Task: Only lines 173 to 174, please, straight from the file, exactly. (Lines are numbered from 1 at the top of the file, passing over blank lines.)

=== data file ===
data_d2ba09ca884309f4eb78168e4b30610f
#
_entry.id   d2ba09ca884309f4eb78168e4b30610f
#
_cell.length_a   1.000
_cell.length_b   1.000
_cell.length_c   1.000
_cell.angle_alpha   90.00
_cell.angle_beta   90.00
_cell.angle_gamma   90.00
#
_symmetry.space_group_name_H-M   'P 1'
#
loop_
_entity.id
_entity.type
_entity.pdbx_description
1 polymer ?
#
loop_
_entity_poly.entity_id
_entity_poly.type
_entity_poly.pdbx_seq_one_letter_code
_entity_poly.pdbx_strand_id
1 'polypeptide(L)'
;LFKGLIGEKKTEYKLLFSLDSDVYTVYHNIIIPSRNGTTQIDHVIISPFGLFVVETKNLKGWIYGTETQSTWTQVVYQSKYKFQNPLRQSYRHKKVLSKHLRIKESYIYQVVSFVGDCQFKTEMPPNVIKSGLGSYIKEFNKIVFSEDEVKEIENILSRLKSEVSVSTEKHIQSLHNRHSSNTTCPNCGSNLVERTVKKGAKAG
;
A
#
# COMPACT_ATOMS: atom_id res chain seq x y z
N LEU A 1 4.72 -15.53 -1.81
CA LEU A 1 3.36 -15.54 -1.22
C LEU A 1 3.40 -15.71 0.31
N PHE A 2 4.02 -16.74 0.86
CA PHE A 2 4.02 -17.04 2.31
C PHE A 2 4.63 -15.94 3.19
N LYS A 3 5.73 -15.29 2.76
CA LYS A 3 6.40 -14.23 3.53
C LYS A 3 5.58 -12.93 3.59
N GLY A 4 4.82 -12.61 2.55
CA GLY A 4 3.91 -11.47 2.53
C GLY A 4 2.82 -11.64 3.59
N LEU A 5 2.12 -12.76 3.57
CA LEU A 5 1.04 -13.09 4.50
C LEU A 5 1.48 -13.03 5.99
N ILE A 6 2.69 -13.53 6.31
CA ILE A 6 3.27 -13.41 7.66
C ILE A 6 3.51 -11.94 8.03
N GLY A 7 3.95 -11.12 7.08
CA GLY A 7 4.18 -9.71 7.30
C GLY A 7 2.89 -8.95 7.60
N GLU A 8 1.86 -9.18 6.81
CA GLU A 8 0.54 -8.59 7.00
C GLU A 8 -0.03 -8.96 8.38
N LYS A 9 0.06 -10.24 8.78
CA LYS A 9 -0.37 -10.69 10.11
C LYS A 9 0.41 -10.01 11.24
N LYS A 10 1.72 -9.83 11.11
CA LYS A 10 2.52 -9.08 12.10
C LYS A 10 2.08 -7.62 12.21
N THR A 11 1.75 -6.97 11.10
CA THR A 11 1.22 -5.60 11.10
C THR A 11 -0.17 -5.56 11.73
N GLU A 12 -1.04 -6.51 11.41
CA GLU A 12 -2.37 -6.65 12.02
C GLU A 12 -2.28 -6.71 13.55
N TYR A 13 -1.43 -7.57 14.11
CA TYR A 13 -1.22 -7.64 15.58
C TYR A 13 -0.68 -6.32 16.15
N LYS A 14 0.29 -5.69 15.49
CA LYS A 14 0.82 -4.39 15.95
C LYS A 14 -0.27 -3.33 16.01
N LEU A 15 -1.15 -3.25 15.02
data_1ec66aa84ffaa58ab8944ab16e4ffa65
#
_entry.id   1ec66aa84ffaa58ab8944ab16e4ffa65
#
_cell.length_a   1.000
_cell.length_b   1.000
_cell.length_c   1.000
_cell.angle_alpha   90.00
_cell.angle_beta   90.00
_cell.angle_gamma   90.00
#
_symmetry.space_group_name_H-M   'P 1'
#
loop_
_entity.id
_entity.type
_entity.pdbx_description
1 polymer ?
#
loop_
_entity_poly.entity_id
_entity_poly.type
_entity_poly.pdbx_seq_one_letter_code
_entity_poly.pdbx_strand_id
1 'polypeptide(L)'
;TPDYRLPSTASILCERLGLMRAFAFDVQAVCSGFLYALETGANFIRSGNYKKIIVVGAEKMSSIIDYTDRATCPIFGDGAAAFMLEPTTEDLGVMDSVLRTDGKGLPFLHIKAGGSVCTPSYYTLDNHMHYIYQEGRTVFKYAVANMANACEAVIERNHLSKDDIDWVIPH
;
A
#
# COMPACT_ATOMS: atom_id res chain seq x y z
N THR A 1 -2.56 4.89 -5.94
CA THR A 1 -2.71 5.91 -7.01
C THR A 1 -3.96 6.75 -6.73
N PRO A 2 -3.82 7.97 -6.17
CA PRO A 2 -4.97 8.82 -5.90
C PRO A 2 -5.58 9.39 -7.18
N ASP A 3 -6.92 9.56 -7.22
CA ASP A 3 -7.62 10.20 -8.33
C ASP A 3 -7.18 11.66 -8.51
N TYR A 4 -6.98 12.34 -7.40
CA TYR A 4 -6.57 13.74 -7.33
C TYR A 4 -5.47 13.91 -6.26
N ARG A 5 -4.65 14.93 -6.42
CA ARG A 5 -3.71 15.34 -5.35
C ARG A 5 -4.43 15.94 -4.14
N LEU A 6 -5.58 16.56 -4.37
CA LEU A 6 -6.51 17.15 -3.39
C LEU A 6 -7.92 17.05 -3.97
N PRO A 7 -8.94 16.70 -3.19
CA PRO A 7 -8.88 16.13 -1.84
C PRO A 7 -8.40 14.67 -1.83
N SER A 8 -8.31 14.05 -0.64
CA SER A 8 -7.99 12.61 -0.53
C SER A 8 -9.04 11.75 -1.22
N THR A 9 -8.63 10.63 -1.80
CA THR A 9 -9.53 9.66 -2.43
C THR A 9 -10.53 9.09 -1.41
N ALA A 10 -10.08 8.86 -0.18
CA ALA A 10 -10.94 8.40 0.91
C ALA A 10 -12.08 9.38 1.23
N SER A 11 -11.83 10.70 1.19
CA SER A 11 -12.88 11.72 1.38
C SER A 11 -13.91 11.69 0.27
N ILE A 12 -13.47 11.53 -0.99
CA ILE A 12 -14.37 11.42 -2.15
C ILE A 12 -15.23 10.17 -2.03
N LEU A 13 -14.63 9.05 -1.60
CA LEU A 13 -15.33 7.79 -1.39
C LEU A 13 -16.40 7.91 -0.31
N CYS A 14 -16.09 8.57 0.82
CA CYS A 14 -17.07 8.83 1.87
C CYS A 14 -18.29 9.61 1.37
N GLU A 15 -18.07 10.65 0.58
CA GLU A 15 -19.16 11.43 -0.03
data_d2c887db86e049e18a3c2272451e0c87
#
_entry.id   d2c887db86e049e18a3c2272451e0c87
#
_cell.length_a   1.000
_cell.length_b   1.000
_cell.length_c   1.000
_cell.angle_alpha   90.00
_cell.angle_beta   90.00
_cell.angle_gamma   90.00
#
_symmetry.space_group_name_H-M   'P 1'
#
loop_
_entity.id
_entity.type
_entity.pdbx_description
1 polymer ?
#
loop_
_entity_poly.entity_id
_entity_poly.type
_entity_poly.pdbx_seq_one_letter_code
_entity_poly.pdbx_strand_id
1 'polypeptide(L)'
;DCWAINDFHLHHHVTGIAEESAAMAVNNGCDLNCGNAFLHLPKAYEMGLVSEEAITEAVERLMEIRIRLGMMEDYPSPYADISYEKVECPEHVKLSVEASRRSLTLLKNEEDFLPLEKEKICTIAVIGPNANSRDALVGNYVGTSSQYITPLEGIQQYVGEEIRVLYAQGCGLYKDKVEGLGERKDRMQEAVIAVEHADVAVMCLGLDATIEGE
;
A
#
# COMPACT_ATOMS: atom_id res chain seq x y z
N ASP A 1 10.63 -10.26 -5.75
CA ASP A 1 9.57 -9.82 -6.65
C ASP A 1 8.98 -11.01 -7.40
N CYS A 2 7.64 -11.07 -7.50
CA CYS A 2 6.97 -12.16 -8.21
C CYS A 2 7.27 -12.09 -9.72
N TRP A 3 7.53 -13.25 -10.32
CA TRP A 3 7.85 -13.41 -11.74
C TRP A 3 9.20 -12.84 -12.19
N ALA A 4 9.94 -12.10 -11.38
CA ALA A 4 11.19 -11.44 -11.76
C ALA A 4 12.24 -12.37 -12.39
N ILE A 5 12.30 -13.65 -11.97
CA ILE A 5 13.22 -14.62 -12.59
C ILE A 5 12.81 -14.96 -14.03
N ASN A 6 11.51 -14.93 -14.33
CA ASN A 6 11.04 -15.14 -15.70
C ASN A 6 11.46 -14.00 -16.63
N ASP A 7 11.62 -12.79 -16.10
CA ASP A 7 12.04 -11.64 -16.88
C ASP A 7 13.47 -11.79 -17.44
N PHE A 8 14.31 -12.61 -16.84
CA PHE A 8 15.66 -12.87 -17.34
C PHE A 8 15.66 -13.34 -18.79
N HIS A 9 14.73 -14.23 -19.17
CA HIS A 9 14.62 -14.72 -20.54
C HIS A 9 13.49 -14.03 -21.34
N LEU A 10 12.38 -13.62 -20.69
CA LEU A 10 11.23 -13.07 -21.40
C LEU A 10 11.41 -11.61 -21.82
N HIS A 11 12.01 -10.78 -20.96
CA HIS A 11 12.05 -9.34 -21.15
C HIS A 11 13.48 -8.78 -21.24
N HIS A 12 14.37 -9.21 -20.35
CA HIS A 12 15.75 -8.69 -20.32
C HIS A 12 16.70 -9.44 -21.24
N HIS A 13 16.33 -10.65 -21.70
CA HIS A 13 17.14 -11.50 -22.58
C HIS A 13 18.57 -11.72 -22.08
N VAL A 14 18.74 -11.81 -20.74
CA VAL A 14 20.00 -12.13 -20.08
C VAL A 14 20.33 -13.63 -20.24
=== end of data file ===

;DCWAINDFHLHHHVTGIAEESAAMAVNNGCDLNCGNAFLHLPKAYEMGLVSEEAITEAVERLMEIRIRLGMMEDYPSPYADISYEKVECPEHVKLSVEASRRSLTLLKNEEDFLPLEKEKICTIAVIGPNANSRDALVGNYVGTSSQYITPLEGIQQYVGEEIRVLYAQGCGLYKDKVEGLGERKDRMQEAVIAVEHADVAVMCLGLDATIEGE
;